Stressing the importance of saving the tiger, Mr. Putin said: “The great humanist Mahatma Gandhi once said: ‘A country that is good for the tiger is good for everybody. This is very sharp and deep thought.”
He recalled his country's successes in restoring the tiger population. “Over the past 60 years the number of Amur tigers, whose habitat is almost exclusively in Russia, has increased more than 10 times over and today amounts to about 500,” whereas across the world the tiger

Recipe to save the world's tigers
World leaders seeking to save tigers from extinction at the International Tiger Conservation Forum in St Petersburg, Russia, this week should give them more prey to hunt.
Chris Carbone of the Institute of Zoology in London pulled together population data for 11 carnivores and examined how they were affected by changes in numbers of their prey. Fewer prey always meant fewer predators, but for large carnivores the effect was five times as great.
"For large predators, it's more important to protect their prey," agrees Guillaume Chapron of the Grimsö Wildlife Research Station in Sweden. Ecologist Nick Isaac at the Centre for Ecology and Hydrology in Wallingford, UK, adds that we need to know whether a lack of food is as big a threat as poaching.
In St Petersburg, money rather than food

Island orangs descend from small group
Bornean apes went through a genetic bottleneck during ancient glaciation
Orangutans on the island of Borneo descend from a relatively small number of ancestors who apparently squeezed through a rough patch about 176,000 years ago, according to the broadest genetic analysis to date of their species.
The genetic data suggest an ancient population bottleneck , says anthropological geneticist Natasha Arora of the University of Zurich, in which animal numbers shrink but eventually expand again when conditions improve.
A serious chill gripped the planet roughly 190,000 to 130,000 years ago, Arora and her colleagues point out in a paper posted online November 22 in Proceedings of the National Academy of Sciences. Borneo itself wasn’t iced over, but rain forests where orangutans live might have shrunk during this time, constraining the orangutan population within it. Such work, she says, “is important to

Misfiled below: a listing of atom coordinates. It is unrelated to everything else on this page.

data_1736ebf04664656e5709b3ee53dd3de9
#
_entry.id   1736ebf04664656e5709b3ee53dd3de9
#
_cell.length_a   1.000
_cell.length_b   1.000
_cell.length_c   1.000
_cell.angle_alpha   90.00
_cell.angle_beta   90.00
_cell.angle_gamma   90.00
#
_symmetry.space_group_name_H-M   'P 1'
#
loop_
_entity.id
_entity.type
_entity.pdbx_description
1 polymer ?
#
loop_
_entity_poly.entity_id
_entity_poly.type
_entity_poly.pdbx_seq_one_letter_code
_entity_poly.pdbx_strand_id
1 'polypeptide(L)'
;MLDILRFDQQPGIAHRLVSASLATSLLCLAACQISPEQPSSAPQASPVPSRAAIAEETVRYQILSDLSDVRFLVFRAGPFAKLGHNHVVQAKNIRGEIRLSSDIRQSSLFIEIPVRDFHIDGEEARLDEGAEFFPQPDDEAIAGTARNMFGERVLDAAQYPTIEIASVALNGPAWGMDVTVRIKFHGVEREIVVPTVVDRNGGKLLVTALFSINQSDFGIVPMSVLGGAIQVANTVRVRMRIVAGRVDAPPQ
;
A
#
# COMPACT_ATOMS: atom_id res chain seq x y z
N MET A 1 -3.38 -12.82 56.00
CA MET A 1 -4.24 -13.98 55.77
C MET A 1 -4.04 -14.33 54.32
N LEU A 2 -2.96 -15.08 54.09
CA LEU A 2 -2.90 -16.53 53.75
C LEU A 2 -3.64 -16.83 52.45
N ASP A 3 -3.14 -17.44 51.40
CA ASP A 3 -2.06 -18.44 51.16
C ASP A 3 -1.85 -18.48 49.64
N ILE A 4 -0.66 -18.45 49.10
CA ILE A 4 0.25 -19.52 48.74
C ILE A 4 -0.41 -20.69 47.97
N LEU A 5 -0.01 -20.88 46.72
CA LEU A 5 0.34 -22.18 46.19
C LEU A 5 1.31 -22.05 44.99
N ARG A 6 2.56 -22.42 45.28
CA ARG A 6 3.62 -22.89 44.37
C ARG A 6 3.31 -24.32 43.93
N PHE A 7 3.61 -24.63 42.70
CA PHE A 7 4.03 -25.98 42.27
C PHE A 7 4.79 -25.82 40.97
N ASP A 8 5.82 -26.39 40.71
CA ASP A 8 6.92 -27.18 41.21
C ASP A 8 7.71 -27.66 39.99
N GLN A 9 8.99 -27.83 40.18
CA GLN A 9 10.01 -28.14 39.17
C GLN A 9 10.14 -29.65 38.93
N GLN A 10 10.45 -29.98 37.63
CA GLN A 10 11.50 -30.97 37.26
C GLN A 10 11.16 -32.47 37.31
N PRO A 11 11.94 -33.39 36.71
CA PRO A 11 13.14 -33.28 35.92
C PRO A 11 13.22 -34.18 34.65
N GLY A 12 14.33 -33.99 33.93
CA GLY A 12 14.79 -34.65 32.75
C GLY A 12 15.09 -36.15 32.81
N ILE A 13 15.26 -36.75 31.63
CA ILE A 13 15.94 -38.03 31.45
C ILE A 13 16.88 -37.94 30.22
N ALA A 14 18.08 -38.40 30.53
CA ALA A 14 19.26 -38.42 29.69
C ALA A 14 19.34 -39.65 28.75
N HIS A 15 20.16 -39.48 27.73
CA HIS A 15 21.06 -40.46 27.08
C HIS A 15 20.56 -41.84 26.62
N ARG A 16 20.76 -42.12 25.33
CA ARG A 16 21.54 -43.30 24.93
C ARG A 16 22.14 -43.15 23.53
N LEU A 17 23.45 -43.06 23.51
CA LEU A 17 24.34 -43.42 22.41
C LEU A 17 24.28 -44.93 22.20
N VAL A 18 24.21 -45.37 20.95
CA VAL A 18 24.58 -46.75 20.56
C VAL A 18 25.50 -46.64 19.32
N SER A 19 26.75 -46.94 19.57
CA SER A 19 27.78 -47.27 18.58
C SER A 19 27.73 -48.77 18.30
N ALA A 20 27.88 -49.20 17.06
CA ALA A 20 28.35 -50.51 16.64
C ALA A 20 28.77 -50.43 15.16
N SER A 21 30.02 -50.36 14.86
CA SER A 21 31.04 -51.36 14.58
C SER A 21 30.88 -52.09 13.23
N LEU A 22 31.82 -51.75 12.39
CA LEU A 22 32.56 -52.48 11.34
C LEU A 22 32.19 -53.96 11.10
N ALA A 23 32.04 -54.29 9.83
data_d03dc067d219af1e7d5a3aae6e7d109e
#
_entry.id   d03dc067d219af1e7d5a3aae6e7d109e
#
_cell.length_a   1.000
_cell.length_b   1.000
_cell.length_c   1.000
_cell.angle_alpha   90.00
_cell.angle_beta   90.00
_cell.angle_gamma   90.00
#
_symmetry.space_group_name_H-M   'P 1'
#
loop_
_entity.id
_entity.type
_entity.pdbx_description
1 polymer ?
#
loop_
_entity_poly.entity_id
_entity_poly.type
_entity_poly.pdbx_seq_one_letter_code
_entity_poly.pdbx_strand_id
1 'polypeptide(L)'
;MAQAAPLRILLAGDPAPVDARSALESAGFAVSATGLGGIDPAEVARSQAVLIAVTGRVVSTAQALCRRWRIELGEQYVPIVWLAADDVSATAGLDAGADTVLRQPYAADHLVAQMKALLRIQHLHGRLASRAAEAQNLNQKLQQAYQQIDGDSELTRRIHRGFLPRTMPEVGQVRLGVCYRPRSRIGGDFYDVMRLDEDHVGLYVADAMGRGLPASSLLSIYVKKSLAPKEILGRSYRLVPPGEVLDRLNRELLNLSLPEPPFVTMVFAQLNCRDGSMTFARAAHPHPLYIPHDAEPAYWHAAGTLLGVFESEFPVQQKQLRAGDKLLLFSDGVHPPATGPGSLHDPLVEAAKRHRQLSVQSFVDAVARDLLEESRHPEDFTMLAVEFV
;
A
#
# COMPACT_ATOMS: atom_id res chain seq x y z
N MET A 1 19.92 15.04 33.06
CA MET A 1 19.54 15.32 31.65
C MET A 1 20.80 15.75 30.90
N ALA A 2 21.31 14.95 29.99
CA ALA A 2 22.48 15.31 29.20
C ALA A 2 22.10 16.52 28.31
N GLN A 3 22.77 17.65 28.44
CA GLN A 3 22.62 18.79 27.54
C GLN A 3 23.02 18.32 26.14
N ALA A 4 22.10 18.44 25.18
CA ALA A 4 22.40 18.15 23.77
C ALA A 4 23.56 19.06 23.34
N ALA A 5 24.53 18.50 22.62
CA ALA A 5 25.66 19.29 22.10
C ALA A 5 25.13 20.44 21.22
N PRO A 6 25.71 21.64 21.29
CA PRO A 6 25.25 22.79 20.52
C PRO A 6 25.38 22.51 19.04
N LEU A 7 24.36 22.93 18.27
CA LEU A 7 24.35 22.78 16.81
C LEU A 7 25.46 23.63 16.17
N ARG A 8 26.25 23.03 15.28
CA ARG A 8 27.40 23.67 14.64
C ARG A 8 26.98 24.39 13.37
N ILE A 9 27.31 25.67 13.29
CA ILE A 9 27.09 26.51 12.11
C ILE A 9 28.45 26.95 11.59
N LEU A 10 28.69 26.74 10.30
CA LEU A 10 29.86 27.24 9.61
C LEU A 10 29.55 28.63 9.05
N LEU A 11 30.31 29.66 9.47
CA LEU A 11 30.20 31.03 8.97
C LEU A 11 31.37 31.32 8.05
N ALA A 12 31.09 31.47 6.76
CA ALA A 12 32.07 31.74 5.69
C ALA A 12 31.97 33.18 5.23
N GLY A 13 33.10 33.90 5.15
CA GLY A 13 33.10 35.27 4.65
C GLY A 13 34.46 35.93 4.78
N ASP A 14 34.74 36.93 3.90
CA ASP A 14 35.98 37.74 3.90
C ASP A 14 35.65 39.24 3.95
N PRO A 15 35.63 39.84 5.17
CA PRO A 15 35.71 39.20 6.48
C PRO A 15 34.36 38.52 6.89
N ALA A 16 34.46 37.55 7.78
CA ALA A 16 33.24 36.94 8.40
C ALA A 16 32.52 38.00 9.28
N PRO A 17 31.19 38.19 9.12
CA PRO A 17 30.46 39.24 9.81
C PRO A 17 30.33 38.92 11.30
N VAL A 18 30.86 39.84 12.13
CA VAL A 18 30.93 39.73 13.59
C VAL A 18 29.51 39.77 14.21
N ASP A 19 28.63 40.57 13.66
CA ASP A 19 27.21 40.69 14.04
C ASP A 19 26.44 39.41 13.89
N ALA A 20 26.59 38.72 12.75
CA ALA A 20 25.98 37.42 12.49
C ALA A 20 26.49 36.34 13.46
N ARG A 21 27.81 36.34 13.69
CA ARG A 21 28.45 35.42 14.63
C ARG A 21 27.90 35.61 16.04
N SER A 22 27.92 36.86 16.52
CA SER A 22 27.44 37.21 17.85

World leaders meet at tiger summit in Russia, pledge protection and cooperation
For three days, forestry officials from Nepal and Burma, wildlife officials from Laos and Malaysia, and environmentalists from Bangladesh and Thailand roamed the gilt halls of czarist-era palaces here, talking of tigers and searching for the political will to save them.
That resolve was pronounced found Tuesday by Prime Minister Vladimir Putin, who shared a dais at the International Tiger Forum with Chinese Premier Wen Jiabao and World Bank President Robert B. Zoellick, among others.
"We have put the tiger on the agenda of the international community," Putin said, adding that when heads of government take the time to meet on behalf of a big cat, they are serious indeed.
At a news conference convened as the delegates set off for a concert where Naomi Campbell and Leonardo DiCaprio were the major attractions, no questions were taken. The final words came from Nepalese Prime Minister Madhav Kumar Nepal.
"The world is looking at us to act boldly," he said. "We need less conversation and more conservation."
Tigers are in desperate straits. Their numbers have dwindled to 3,200 from about 100,000 a century ago, and they are expected to become extinct unless there is a concerted

Rhino left with no place to hide
After the first attack, her horn was removed to dissuade poachers. Still, they came back for the stump. Her only refuge is a zoo.
She has a bullet in her face, another in her leg and every reason not to trust humans.
But when Johannesburg Zoo rhino keeper Alice Masombuka calls her name, the wild black rhino flutters her ears delicately and stands alert, gazing in the direction of the voice.
"Hey Phila, Phila! Hey big girl, good girlie. Phila!" says Masombuka, leaning against the fence, her singsong voice floating irresistibly in Johannesburg's damp,0,5923555.column

German experts to help in animal conservation
Sabah Wildlife Department director Dr Laurentius Ambu hoped that with the signing of the Memorandum of Understanding (MoU) between the Leibniz Institute for Zoo and Wildlife Research (IZW), Leipziq Zoo (LZ) and the state government, it would further enhance the progress to prevent the loss of biodiversity in the state.
He said the department would be working hand-in-hand with the experts from IZW and LZ from Germany to prevent extinction of Asian mammals, particularly rhinos.
“With the expertise from Germany, we hope the reproduction of rhinos could be managed properly,” he told reporters after the signing of the MoU with the IZW and Leipzig Zoo at the Wildlife Department office yesterday.
He added that they had been cooperating with the IZW for several years to conduct research on the conservation needs of the threatened Bornean carnivores.
This initiative has raised international attention through

Rhino shot dead
A rhino has been found shot dead on a game farm in the Thabazimbi area, Limpopo police said on Tuesday.
“People heard gunshots on Monday night and when they went to the place where the sound came from they found the dead rhino... the horn was not cut off,” said spokesman Senior Superintendent Motlafela Mojapelo.
“We think they tried to poach the rhino for it's horn but (the attackers) were scared off.”